What is the Consumer Credit Protection Act
Hannah Locklear | April 05, 2023
The CCPA protects you.
Summary: The Consumer Credit Protection Act (CCPA) is a landmark federal law establishing significant consumer protections when it comes to banking transactions, credit card company practices, and issues related to financial services. Since its enactment in 1968, the reach and impact of the CCPA has continued to expand.
The Consumer Credit Reporting Act (CCPA) is arguably one of the most important and impactful laws when it comes to financial transactions, consumer lending, debt collection, and other aspects of financial services. The CCPA, which was signed into law in 1968, instituted a number of regulatory restrictions on banking institutions, credit card issuers, debt collectors and so forth.
In addition, the CCPA introduced an array of regulatory and legal safeguards that consumers in the United States continue to utilize and access to this day.
For example, the CCPA serves as the bedrock legislation for a series of incredibly significant laws that govern and regulate the financial sector, including the Fair Credit Reporting Act, Equal Credit Opportunity Act and Fair Debt Collection Practices Act.
Financial institutions took advantage of consumers before the CCPA
Prior to the CCPA’s enactment, U.S. consumers were forced to work within the confines of requirements and stipulations set forth by banks, credit card companies, and so forth. Consumer rights were downright lacking when it came to lending, debt collection and the practices utilized for credit reporting.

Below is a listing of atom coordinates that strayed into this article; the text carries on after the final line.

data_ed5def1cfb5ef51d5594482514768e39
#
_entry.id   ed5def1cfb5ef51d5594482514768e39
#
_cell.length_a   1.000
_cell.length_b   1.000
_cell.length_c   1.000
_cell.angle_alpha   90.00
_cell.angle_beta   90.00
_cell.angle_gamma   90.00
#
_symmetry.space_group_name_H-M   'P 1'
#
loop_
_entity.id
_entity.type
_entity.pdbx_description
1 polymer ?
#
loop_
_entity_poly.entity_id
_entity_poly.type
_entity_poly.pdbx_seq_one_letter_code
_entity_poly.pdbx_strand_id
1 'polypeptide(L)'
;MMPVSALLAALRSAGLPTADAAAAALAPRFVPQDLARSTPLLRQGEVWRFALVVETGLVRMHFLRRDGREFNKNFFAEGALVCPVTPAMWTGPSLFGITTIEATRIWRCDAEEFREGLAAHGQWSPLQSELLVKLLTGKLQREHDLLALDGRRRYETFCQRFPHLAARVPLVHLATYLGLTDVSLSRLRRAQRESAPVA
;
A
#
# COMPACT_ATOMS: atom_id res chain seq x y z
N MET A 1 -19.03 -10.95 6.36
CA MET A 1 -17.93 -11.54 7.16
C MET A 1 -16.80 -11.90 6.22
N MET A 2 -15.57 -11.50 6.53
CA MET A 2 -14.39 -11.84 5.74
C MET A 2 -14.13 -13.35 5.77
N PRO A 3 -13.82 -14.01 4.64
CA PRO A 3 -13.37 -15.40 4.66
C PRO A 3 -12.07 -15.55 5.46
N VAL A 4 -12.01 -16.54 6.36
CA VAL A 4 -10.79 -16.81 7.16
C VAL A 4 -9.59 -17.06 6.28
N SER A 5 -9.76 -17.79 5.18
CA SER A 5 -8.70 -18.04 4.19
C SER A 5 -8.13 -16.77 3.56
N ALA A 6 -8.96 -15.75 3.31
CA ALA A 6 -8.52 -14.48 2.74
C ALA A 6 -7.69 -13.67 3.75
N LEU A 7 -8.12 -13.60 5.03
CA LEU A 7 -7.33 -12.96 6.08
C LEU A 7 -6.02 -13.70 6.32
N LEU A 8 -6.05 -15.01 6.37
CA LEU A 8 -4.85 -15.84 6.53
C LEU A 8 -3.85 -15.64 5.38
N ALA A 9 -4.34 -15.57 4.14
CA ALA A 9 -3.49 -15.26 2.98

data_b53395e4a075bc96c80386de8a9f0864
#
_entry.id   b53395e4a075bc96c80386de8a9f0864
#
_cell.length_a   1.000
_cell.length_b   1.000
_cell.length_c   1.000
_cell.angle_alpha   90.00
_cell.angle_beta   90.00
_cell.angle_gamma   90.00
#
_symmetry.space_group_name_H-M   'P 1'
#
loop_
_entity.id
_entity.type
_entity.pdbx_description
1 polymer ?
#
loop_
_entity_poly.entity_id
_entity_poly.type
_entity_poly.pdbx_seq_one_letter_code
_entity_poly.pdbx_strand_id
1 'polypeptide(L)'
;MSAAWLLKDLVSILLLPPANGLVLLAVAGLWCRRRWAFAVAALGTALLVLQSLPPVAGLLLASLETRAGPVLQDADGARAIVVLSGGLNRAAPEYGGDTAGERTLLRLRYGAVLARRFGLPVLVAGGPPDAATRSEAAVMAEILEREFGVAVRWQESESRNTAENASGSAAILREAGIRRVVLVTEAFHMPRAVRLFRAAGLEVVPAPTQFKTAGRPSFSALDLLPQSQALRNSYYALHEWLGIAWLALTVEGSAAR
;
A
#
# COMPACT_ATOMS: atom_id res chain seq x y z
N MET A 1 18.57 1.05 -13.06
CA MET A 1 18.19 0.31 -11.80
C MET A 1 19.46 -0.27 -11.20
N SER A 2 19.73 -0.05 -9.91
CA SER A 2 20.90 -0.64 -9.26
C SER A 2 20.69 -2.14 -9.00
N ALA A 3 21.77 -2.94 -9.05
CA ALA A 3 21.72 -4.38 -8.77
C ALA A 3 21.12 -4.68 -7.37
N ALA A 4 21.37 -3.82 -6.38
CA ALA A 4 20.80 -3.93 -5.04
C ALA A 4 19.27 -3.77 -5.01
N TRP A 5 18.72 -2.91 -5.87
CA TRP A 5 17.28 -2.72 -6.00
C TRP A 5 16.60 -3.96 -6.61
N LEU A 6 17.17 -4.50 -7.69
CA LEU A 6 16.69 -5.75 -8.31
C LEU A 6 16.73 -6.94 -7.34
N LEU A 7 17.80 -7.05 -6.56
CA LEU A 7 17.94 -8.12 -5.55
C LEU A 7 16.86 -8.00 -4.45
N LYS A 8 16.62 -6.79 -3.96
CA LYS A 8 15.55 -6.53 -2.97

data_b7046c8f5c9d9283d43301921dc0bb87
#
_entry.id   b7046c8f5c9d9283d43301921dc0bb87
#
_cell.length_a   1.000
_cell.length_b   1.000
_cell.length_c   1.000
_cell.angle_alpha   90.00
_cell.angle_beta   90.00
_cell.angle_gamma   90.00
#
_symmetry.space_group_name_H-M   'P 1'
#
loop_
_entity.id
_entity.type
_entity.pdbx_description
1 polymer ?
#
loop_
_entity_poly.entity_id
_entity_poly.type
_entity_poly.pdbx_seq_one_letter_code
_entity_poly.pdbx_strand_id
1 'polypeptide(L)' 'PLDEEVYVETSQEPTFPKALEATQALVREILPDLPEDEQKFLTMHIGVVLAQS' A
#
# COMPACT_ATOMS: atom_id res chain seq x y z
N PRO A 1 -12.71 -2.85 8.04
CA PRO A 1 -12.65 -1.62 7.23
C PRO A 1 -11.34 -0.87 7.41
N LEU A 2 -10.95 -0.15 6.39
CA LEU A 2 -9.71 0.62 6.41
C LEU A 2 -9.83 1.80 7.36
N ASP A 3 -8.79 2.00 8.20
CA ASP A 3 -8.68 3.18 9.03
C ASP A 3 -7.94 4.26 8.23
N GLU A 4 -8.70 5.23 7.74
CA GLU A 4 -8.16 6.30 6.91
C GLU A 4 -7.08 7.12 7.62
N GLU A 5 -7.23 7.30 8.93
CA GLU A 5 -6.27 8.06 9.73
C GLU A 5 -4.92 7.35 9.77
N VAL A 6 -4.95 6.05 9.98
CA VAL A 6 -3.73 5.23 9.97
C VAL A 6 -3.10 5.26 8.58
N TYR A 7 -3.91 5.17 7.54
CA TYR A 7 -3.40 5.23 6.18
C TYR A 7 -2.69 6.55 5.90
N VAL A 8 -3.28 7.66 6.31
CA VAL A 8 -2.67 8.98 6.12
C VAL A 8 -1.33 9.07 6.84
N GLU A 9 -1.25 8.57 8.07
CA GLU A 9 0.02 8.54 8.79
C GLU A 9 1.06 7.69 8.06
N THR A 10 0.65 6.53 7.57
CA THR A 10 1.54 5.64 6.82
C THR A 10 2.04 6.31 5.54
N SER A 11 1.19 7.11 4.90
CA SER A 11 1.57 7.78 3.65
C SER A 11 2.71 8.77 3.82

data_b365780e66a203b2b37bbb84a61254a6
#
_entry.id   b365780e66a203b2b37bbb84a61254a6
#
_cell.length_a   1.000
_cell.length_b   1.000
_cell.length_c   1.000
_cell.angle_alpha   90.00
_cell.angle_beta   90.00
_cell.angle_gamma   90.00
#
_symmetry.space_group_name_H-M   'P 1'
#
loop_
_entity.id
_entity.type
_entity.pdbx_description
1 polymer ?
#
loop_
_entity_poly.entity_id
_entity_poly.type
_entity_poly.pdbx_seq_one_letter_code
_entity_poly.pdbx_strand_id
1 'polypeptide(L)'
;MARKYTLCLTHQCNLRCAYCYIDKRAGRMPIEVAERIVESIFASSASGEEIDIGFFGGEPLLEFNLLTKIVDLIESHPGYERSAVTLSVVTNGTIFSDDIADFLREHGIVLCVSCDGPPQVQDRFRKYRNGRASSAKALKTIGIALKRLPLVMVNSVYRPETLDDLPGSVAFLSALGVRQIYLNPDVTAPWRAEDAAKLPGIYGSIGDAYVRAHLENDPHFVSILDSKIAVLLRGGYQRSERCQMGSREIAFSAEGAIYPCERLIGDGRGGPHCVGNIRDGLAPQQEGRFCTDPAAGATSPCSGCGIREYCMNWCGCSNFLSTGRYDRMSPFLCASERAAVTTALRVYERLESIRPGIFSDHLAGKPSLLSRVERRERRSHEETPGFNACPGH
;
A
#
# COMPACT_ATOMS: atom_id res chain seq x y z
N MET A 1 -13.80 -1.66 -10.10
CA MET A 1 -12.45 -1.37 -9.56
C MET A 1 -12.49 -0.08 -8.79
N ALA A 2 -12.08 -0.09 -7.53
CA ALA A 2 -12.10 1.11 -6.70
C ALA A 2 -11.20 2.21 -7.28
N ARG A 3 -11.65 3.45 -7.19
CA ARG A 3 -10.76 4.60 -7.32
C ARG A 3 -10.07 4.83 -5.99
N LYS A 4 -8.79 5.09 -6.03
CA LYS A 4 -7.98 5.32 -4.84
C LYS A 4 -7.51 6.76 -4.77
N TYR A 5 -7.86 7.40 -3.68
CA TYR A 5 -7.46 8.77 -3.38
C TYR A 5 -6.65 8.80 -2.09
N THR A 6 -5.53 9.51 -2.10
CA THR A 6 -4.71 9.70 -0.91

Before 1968, financial institutions routinely took advantage of consumers. For example, financial institutions had zero legal obligation to disclose the terms of loans (including the costs associated with securing the loan), there were no legal limits for interest rates, and they were allowed to garnish a significant percentage of wages if a consumer fell behind on servicing a loan. All of this changed when the CCPA was signed into law.
The Truth in Lending Act added to the CCPA
The Truth in Lending Act (TILA) was a key component of the original CCPA and set forth the goal of ensuring “informed use” by consumers when accessing and utilizing credit. The TILA obligated lenders and credit card issuers to be more transparent by disclosing the terms of credit when someone applied to borrow money from a financial institution. For example, the TILA requires lenders and credit card issuers to disclose the following information in a clear and understandable manner:
- Annual Percentage Rate (APR)
- Finance Charges
- Amount Financed
- Payment Due Date
- Late Fees
- Prepayment Penalties
- Total Number of Payments
- Total Sale Price
The TILA also provided consumers with a 3-day “right of rescission” which afforded the chance to back out of a loan without incurring a financial penalty.
The CCPA established federal wage garnishment law
In addition to the TILA, the CCPA established the Federal Wage Garnishment Law. This component of the law was part of the original 1968 legislation, placing limits on lenders and other creditors in their efforts to access and garnish wages from a borrower who fell into default on a loan. As a result of the federal wage garnishment law, consumers are entitled to the following legal protections, even if a consumer is unable to repay the full amount of a loan: